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  1. but it worked with Armbian 5.83. it even did support UEFI GOP. there were issues with storage reads, when using uboot's UEFI so I updated... finding no HDMI at all. could someone point the latest version (minimal, without desktop) of Armbian, where HDMI support in uboot is still there?
  2. dudes, I am sorry for the intrusion, I see, you are having a hardcore debugging party with this, not willing to interfere with the question I am sick of on my own already. But nobody on their forum answers, and I cannot buy it not knowing the answer. Did someone of you run iozone test with a UHS-I capable SD card on Rockpro? please, show numbers. Added later. Finally it's confirmed. RockPro does support UHS-I (with SDR104 incl.) The maximum reached is about 66 MB/s, given the rockchip 150MHz limit. just as good as other rk3399 boards.
  3. Oh well. "ROM code" is not a number, that points somewhere and this magically makes it "load" the next stages. It is instructions, the code, in the sense as an OS is the code... So, for adding to the ROM code other interfaces support to load from, you need to write that code and flash it into a CPU. And now, the most interesting part. Again, M.2 is a connector and nothing more. You attach either SATA/AHCI things to it or PCIe/NVMHCI things or USB3/xHCI/UASP to it. And now, imagine, - all those aren't the easiest pieces of hardware. ROM code runs in the most limited envinronment ever possible. Nothing works yet. It's something like a few of KBs worth. And that code needs to setup for example AHCI/SATA and try to do something with it. Even on PCs, this is not the case, since, I guess, x86 processors' "ROM code" only cares about NOR chips having BIOS/UEFI there. Basically, it strats up from the hardcoded address running some XIP code on the NOR chip. It's the easiest way. So, ARM ROM codes aren't the dumbest ones yet. Get it finally? Nobody will ever add AHCI/NVMHCI/xHCI support to the ROM code, it's technically impossible. So for you, here is the receipe: 1) you choose the board with the small NOR chip for the firmware (UEFI, uboot, if the latter could qualify for being called that ) flashed there. as well, the board should have ... what you dream about - M.2 connector. 2) you attach there your SSD and setup your firmware to boot the OS of your choice from there 3) finally, you happily desolder SD card slot and/or eMMC module. The "bloat" is gone, you are happy. Enjoy. I mean you need to become an SBC board vendor for satisfying such whims. No sane manufacturers will do that for their money.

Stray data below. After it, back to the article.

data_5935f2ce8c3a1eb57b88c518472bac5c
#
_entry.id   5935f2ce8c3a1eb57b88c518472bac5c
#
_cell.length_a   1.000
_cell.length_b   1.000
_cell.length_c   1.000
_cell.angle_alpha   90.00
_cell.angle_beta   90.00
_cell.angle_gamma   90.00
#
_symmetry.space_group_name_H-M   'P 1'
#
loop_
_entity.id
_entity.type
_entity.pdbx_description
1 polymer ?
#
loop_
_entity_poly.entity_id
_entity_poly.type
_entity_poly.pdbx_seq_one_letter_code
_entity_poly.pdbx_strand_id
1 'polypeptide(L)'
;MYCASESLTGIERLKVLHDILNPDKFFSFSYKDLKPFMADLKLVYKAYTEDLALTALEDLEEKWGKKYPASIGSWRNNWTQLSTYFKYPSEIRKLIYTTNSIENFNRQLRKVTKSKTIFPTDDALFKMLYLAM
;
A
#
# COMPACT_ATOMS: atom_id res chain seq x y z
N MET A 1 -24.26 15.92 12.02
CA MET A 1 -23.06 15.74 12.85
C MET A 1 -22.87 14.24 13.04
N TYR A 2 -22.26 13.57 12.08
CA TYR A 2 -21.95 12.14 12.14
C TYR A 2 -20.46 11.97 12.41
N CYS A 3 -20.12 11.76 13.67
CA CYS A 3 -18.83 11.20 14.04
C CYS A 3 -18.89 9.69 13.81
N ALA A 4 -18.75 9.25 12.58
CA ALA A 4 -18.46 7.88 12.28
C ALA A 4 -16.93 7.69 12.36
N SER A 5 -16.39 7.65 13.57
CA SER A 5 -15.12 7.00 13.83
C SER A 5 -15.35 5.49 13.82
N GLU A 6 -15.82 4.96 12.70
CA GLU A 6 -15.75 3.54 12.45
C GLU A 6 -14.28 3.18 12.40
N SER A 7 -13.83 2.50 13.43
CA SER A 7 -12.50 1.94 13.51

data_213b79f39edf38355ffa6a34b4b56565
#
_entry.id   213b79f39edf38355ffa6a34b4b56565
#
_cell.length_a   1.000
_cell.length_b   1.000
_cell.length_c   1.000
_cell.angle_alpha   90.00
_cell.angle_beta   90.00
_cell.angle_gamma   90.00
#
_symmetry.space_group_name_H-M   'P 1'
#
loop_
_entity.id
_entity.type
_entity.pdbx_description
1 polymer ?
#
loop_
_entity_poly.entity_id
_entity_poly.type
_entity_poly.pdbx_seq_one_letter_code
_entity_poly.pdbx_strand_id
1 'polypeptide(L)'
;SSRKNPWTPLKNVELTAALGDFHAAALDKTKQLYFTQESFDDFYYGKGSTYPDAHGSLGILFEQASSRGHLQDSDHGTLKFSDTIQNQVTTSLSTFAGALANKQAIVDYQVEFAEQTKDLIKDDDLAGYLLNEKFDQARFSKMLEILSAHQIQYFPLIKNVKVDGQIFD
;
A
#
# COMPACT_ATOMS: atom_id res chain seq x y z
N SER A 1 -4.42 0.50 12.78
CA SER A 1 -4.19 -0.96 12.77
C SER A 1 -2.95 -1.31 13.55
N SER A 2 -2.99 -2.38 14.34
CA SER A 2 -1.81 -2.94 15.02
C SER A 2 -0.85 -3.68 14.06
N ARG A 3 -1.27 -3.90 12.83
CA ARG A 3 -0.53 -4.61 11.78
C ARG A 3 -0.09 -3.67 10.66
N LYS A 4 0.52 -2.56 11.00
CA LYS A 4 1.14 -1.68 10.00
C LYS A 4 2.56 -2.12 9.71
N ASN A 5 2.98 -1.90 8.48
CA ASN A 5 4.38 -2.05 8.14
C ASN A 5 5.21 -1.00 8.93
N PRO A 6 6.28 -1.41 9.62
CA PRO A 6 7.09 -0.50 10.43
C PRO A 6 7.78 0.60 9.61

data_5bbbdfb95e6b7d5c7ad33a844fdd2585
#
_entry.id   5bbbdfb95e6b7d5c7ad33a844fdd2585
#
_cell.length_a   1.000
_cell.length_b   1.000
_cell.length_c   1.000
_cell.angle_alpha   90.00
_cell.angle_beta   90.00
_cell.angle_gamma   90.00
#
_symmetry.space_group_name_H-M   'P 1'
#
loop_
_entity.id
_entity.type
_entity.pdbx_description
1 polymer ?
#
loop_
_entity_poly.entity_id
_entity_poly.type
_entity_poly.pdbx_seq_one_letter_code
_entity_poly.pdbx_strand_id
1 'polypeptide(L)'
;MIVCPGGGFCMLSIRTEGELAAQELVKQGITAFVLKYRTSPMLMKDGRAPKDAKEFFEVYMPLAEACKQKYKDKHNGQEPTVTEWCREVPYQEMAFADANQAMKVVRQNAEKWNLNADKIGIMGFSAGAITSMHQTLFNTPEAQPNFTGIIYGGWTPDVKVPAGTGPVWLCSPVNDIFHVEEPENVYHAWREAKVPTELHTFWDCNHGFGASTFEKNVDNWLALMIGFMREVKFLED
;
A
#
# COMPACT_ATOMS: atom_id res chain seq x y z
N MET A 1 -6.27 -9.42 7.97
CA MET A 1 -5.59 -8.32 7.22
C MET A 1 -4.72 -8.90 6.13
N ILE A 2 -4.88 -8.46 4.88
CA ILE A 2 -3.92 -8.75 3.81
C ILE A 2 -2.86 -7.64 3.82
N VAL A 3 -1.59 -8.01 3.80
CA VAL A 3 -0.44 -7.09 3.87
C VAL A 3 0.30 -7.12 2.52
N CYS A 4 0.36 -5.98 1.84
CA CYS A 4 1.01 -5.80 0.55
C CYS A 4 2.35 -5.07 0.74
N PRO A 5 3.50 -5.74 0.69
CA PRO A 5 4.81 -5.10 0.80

4. Boot ROM doesn't "point" to anything, this is a tiny piece of code inside of the SoC, CPU executes first when starts. This code loads its payloads - next stages of the firmware - from one of those media into SRAM and hands off control there. And currently, no ROM codes of SBCs could use anything except SPI NOR, NAND, eMMC or SD. M.2 is just a connector - for either PCIe, SATA or USB3 interfaces. None of those are supported by current ROM codes. Except USB can be used for transfering payloads through some custom vendor defined protocol - not an ordinary mass storage use case. Why they aren't supported? Because neither SATA nor NVMe (that uses PCIe) nor USB mass storage devices were "ordinary" for mobile devices, from which SBCs' SoCs come. As of "why have so many devices/interfaces", well, who would decide the best choice? There are diferent needs and budgets. From many points of view - software components placement and board vendor/user perspective. For the firmware, the best places to have been put in are SPI NOR chips, boot areas, "partitions", of eMMC modules. for the OS - it depends on the price users are ready to pay. Will it be a cheap SD card, medium priced eMMC module or exteremely expensive NVMe SSD. Having SD cards or eMMC modules as main storage devices on these platforms doesn't make these not "PC" like. These are PCs but they are mini PCs and the mentioned interfaces fit well this defintion. For example, without them, and only with the M.2 SATA/NVMe SSD option, SBCs won't be "affordable" things for "tinkering" anymore. And why on the planet one can be bothered by having an SD card slot on the board?
  5. Literally every current SBC SoC ROM code gets its payload from SPI NOR flash, eMMC, SD. Without these interfaces your M.2 paradise dream won't even start. And by the way, having a normal PCIe slot is way much better than everything else, with M.2 includingly. With the former you can attach M.2 expansion card and have what you want, but as well can upgrade it or attach something else. This is why I like how it's done with RockPro most. other rk3399 boards have screwed PCIe up.
  6. valant

    RK3328 Kernel

    Thank you! Oh my god, I feel so stupid - the post about exactly this is just on this very page!